In the Netherlands there is major potential for heat conservation and sustainably sourced heat, which could together make a substantial contribution to the government’s sustainability targets for 2020. In a 2010 study it was calculated that the combined technical potential of these two options is over 200 PJ. Since that study much has changed, particularly in terms of the legislative and allied framework. The Heat Act has been introduced, the National Energy Agreement has been underwritten, and heat is now included in the SDE+ Renewable Energy Scheme. Europe has adopted the Renewable Energy Directive, the Energy Efficiency Directive and the revised Energy Performance of Buildings Directive. These are major changes that have affected Dutch heat demand, the potential savings available and the options for sustainable realisation thereof. This new study examines whether the potential calculated in 2010 is still available and identifies the opportunities for securing it.
In recent years, aggregate heat demand in the Netherlands has remained virtually constant and expectations are that there will be little change in the coming years, despite all the measures and legislation that have already introduced. Up to 2020 demand will be about 1,200 PJ, mainly for industry (most of it as heat >100°C), followed by households and small businesses. In the Netherlands, aggregate heat demand accounts for about 40% of overall energy demand.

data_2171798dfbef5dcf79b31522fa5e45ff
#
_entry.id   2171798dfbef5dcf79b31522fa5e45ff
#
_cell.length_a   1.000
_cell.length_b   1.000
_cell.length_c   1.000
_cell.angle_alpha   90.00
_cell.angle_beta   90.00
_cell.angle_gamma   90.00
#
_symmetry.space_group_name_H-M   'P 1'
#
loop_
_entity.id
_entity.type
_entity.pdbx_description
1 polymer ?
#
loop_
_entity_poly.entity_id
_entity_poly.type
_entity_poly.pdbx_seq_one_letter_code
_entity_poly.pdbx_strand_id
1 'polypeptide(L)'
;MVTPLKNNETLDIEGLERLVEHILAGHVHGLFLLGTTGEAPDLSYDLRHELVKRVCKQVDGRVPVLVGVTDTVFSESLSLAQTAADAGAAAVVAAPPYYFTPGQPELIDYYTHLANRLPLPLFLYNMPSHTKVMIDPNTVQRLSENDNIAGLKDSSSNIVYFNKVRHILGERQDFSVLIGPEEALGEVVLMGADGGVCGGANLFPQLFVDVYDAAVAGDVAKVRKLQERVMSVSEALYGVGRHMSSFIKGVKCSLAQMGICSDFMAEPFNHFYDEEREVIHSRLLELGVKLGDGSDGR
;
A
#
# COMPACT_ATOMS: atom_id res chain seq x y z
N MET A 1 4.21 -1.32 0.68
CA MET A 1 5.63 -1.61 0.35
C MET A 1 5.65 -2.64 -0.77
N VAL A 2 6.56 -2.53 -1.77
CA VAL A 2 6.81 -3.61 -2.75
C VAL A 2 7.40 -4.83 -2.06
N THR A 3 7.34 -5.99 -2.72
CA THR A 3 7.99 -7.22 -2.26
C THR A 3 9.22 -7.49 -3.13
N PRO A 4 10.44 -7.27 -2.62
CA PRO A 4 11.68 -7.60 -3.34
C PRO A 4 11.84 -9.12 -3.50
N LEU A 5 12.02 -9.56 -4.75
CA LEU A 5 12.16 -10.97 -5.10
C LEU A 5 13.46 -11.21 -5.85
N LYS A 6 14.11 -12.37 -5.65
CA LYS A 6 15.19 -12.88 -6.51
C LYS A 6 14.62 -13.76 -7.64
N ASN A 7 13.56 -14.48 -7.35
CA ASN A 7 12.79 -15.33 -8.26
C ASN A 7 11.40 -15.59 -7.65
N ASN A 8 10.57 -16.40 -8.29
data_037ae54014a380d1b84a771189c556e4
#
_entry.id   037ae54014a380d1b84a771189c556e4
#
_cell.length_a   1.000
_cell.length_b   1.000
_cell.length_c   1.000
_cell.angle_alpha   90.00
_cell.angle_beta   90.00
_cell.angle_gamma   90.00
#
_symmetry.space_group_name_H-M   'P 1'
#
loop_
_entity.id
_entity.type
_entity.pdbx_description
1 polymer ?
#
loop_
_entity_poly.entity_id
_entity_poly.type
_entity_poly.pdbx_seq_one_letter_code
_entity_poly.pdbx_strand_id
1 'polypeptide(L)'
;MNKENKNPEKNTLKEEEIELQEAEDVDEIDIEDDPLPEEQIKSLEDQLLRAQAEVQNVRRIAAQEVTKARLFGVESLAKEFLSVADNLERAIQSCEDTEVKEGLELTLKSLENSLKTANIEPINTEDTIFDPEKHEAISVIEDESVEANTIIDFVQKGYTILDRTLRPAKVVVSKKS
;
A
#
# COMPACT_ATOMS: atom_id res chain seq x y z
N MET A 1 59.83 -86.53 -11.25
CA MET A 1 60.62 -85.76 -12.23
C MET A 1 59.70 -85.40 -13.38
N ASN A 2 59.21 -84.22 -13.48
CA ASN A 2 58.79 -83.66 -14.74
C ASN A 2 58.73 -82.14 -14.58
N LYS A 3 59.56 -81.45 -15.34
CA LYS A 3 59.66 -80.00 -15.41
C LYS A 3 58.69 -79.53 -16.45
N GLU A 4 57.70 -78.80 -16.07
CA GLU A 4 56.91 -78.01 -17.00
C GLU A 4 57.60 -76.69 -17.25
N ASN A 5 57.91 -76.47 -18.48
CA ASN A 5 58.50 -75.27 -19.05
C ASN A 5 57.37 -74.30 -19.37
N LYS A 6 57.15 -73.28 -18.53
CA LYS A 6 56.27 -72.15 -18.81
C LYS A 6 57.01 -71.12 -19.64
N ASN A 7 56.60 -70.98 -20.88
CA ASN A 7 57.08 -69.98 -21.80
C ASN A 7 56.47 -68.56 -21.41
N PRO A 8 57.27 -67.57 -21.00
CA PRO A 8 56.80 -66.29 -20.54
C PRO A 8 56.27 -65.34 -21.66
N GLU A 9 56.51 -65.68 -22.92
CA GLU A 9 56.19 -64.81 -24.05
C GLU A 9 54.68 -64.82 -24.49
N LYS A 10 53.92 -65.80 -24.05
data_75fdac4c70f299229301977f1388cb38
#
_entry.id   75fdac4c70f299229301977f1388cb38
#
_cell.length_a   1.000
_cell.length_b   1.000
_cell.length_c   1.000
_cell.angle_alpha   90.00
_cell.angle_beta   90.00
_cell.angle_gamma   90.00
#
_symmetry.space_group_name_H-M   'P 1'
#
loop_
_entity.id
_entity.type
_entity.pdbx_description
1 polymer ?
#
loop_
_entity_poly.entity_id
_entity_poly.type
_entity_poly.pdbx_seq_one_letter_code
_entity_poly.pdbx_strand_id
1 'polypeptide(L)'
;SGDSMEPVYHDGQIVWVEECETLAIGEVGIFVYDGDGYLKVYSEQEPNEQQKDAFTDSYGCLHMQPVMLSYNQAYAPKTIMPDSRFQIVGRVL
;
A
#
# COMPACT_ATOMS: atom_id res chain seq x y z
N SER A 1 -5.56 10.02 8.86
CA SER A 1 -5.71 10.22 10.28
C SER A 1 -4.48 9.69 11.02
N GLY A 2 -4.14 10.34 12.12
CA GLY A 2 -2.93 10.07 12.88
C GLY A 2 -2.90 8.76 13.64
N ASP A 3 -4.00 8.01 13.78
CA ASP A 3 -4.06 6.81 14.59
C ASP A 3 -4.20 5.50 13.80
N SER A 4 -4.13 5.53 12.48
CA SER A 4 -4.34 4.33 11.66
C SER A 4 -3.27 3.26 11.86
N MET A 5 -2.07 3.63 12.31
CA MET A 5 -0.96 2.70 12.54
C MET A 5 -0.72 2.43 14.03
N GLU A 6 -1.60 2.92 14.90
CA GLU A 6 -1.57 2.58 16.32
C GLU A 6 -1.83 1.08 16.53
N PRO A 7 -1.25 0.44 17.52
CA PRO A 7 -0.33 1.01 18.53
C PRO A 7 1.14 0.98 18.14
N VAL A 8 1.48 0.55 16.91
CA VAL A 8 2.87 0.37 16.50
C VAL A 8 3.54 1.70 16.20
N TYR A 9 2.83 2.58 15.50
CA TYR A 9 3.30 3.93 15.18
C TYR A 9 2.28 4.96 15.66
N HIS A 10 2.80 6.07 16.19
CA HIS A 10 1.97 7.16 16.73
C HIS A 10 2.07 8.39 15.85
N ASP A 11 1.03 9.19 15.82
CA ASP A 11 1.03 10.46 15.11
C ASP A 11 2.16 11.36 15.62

A comprehensive study of the recent literature shows there is still major technical potential in the Netherlands for heat savings (260 PJ) and sustainably generated heat (282 PJ). The measures and their contributions to these totals are shown in Figure 1. Calculations show that 166 PJ and 86 PJ, respectively, can probably be cost-effectively realised. The potentials for heat savings and sustainable heat are of a similar magnitude: over 25% of future heat demand can be saved, while over 25% of that demand can be met by sustainably sourced heat. Both are essential components of any drive to secure the government’s set targets and achieve full sustainability of the country’s heat supply in the longer term.
Figure 1: Overall technical potential in 2020